South Sudan  | عربي

According to QNB Capital, Qatar is currently the fastest growing economy in the world with a compounded average real GDP growth of 15.7% during 2006-10 (Fig 1). Large investments made by the state in the natural gas and other sectors have ensured rapid growth and diversification of the economy. The benefits of this have also stimulated activities in the private sector, which along with increased government spending have ensured strong growth also in the non-oil and gas sector. The non-oil and gas sector witnessed a compounded average growth of 16.4% during 2006-10.

QNB Capital forecasts that Qatar will continue to be the fastest growing global economy in 2011 with an estimated real GDP growth of 21.0% (Fig 2). The forecasts are based on further expansion in natural gas and related sectors as well as the non-oil and gas sectors.

The oil and gas sector will be one of the main driving forces for GDP in 2011 with an expected growth of 29.5%. The key individual driver within this sector will be natural gas, which is expected to witness a substantial growth in 2011 with LNG production capacity already reaching 77 million tons, from 62 million tons in 2010.  Condensate production (including GTL) is estimated to reach 685,000 barrels per day (bpd) in 2011, from 396,500 bpd in 2010. Pipeline gas is estimated to reach 4 billion cubic feet per day in 2011 through the Dolphin and Al Khalij projects.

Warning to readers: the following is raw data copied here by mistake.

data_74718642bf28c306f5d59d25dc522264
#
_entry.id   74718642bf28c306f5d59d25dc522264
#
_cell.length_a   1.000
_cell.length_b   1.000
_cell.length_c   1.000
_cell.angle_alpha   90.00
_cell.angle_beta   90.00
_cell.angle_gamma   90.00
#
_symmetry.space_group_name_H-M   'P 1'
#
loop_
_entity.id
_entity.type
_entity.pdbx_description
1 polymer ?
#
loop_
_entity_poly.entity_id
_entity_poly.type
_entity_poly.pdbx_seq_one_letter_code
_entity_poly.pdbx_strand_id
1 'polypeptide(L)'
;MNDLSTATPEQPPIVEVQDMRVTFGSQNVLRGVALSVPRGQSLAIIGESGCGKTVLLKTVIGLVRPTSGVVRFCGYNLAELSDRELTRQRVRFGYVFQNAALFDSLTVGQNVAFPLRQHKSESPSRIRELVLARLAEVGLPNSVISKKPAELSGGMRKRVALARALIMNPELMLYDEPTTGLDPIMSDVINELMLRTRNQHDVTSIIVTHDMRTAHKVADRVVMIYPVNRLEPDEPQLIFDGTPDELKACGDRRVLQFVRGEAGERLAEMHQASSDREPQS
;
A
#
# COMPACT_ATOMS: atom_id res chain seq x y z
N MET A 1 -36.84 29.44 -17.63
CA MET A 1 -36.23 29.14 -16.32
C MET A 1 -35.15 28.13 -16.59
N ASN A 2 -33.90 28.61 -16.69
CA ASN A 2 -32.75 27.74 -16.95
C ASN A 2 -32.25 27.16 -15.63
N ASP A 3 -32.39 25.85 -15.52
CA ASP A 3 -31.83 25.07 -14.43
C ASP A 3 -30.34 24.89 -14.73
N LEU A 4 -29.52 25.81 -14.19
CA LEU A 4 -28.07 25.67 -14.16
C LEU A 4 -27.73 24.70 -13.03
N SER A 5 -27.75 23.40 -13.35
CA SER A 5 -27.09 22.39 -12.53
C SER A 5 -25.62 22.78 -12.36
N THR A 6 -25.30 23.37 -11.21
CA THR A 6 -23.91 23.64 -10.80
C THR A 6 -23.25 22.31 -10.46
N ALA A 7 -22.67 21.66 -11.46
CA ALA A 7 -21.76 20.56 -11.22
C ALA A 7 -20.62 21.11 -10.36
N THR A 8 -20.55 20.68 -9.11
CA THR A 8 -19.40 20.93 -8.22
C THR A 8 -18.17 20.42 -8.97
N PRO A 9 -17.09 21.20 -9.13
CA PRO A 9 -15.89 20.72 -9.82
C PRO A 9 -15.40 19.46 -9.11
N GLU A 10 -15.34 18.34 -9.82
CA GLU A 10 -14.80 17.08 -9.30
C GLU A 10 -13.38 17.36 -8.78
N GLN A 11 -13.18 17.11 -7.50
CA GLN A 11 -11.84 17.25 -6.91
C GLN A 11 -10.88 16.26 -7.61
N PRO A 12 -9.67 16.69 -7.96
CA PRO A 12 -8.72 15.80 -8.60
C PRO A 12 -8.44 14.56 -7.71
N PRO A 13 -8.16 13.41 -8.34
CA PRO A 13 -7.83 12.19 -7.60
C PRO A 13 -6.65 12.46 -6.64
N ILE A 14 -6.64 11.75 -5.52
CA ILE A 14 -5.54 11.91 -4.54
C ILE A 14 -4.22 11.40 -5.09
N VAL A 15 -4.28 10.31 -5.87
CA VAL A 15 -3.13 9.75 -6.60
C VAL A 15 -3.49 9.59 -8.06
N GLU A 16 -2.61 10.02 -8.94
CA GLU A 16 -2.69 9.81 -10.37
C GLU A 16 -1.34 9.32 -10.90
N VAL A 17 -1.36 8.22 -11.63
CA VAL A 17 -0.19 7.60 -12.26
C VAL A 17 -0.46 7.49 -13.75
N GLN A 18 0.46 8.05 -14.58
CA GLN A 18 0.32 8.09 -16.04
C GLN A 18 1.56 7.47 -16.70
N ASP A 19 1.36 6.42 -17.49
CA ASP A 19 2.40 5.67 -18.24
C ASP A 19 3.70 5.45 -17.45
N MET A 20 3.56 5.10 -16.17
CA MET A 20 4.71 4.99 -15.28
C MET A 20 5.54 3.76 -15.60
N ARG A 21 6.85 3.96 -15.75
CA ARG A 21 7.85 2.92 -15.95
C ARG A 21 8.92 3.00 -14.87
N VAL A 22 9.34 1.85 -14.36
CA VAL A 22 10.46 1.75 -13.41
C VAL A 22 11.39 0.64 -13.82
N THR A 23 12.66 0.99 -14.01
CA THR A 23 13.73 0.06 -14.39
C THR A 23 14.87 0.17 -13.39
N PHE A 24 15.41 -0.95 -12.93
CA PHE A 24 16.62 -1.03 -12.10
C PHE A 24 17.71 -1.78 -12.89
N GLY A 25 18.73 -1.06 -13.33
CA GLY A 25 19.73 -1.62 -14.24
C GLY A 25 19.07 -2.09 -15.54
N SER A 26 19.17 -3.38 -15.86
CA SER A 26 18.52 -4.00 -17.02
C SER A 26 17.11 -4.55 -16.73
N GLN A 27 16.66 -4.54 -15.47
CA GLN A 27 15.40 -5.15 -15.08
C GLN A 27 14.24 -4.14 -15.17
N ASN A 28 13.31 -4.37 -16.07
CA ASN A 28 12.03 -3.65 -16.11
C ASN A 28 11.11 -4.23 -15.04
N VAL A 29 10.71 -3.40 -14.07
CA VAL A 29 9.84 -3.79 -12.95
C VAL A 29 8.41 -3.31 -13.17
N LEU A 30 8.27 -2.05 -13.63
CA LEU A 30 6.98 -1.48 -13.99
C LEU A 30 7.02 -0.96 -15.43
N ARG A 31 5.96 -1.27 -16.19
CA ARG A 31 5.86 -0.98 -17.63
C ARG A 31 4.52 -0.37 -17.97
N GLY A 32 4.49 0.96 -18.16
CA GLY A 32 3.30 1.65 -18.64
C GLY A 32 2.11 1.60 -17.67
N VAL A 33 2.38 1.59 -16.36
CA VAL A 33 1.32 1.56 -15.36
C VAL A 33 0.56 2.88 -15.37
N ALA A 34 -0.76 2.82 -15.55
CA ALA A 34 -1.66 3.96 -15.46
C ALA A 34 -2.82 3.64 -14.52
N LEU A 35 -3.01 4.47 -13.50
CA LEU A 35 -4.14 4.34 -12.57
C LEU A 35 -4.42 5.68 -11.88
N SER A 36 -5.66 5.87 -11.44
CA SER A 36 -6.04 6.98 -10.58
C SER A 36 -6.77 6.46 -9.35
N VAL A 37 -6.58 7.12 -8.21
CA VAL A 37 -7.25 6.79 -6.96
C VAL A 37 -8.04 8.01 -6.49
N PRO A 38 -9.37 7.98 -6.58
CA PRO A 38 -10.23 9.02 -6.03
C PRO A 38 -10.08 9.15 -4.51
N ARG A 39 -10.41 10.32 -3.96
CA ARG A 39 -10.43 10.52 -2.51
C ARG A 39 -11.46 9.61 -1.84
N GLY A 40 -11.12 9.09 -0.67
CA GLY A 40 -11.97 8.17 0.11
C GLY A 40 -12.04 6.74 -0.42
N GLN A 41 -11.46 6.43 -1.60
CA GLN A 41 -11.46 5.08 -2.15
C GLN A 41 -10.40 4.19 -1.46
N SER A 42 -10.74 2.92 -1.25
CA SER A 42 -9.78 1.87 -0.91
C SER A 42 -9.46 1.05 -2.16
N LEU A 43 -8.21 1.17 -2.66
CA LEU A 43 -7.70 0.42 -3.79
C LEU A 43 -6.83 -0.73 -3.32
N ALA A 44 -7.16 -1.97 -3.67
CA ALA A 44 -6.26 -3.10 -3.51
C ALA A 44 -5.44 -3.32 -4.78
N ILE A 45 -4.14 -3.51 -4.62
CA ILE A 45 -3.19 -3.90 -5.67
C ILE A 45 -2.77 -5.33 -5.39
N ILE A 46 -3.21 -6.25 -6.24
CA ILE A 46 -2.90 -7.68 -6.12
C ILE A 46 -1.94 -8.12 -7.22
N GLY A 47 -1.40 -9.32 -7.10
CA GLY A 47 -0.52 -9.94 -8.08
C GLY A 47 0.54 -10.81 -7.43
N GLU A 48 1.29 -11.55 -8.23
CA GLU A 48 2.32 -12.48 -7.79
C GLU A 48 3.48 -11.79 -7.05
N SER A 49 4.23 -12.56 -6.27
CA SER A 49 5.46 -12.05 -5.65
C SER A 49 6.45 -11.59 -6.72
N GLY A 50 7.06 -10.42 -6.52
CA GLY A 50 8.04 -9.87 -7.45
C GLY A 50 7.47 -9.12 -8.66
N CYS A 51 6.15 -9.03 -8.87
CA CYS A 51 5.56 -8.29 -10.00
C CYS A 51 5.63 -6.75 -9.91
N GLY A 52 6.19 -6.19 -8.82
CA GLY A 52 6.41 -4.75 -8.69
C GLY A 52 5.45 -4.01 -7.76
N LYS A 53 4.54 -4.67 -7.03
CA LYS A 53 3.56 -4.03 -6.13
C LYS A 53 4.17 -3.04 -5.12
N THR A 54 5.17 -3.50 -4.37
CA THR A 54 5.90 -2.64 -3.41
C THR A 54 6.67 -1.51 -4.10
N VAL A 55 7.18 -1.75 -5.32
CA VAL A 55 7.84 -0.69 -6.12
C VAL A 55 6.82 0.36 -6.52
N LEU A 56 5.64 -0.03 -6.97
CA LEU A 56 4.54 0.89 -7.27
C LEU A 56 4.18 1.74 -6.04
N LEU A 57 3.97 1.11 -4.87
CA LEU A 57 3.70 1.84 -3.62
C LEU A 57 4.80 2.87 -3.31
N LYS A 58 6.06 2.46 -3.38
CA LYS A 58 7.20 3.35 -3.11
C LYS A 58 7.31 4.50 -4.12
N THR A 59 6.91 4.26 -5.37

Also supporting growth for the economy is the crude oil sector with an average estimated production of 800,000 bpd in 2011 from 780,000 bpd in 2010. Although oil production capacity has reached over 1 million barrels per day (bpd) in 2011, output is restricted due to output targets set out by OPEC.   

The non-oil and gas sector is expected to grow by 14.1% in 2011, driven mainly by manufacturing, financial services and a rebound in the construction sector. The manufacturing sector will get a major boost with extensive expansion in petrochemicals mainly through Q-Chem II, Qatofin, Ras Laffan ethylene cracker, and additional capacity at QAPCO. Sound monetary policy will help both the financial services sector and the construction sector, as lower interest rates will support credit growth. 

Further, the government’s commitment to spending and economic stimulus will form a back-bone of confidence for the private sector. The 2011/12 State budget alone has allocated around US$16bn for projects in infrastructure, education, youth welfare, and healthcare. Projects with an estimated value of US$185bn are expected to be carried out in the coming ten years. This along with strategic external investments by the State will provide additional diversification opportunities and sustain economic growth for many years to come


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